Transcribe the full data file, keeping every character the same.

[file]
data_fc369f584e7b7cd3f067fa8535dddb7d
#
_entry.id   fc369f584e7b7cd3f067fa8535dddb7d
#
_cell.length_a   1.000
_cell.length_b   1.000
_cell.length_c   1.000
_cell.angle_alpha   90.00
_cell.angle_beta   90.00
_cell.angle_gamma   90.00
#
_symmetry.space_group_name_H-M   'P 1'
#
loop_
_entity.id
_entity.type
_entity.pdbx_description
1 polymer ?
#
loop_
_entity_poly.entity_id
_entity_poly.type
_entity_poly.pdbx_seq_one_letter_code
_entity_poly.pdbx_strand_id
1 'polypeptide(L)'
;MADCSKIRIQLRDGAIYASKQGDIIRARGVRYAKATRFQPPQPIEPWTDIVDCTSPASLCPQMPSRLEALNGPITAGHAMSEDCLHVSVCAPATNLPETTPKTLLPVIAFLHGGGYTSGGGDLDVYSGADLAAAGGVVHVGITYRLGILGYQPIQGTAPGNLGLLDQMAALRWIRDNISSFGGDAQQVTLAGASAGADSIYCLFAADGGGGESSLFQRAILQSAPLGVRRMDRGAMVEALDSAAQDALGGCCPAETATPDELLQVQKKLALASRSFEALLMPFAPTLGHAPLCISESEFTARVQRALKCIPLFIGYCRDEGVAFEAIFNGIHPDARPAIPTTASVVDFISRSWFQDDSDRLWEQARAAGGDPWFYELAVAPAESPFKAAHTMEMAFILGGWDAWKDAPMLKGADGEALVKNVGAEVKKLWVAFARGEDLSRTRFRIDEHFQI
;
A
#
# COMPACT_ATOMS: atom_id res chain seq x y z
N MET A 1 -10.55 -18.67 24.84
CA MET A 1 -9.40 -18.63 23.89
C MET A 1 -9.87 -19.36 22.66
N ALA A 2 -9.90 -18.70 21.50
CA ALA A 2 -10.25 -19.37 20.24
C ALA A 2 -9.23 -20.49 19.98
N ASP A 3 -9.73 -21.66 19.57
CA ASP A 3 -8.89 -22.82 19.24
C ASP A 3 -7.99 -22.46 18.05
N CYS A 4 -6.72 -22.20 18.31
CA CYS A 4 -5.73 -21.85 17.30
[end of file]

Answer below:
data_fc369f584e7b7cd3f067fa8535dddb7d
#
_entry.id   fc369f584e7b7cd3f067fa8535dddb7d
#
_cell.length_a   1.000
_cell.length_b   1.000
_cell.length_c   1.000
_cell.angle_alpha   90.00
_cell.angle_beta   90.00
_cell.angle_gamma   90.00
#
_symmetry.space_group_name_H-M   'P 1'
#
loop_
_entity.id
_entity.type
_entity.pdbx_description
1 polymer ?
#
loop_
_entity_poly.entity_id
_entity_poly.type
_entity_poly.pdbx_seq_one_letter_code
_entity_poly.pdbx_strand_id
1 'polypeptide(L)'
;MADCSKIRIQLRDGAIYASKQGDIIRARGVRYAKATRFQPPQPIEPWTDIVDCTSPASLCPQMPSRLEALNGPITAGHAMSEDCLHVSVCAPATNLPETTPKTLLPVIAFLHGGGYTSGGGDLDVYSGADLAAAGGVVHVGITYRLGILGYQPIQGTAPGNLGLLDQMAALRWIRDNISSFGGDAQQVTLAGASAGADSIYCLFAADGGGGESSLFQRAILQSAPLGVRRMDRGAMVEALDSAAQDALGGCCPAETATPDELLQVQKKLALASRSFEALLMPFAPTLGHAPLCISESEFTARVQRALKCIPLFIGYCRDEGVAFEAIFNGIHPDARPAIPTTASVVDFISRSWFQDDSDRLWEQARAAGGDPWFYELAVAPAESPFKAAHTMEMAFILGGWDAWKDAPMLKGADGEALVKNVGAEVKKLWVAFARGEDLSRTRFRIDEHFQI
;
A
#
# COMPACT_ATOMS: atom_id res chain seq x y z
N MET A 1 -10.55 -18.67 24.84
CA MET A 1 -9.40 -18.63 23.89
C MET A 1 -9.87 -19.36 22.66
N ALA A 2 -9.90 -18.70 21.50
CA ALA A 2 -10.25 -19.37 20.24
C ALA A 2 -9.23 -20.49 19.98
N ASP A 3 -9.73 -21.66 19.57
CA ASP A 3 -8.89 -22.82 19.24
C ASP A 3 -7.99 -22.46 18.05
N CYS A 4 -6.72 -22.20 18.31
CA CYS A 4 -5.73 -21.85 17.30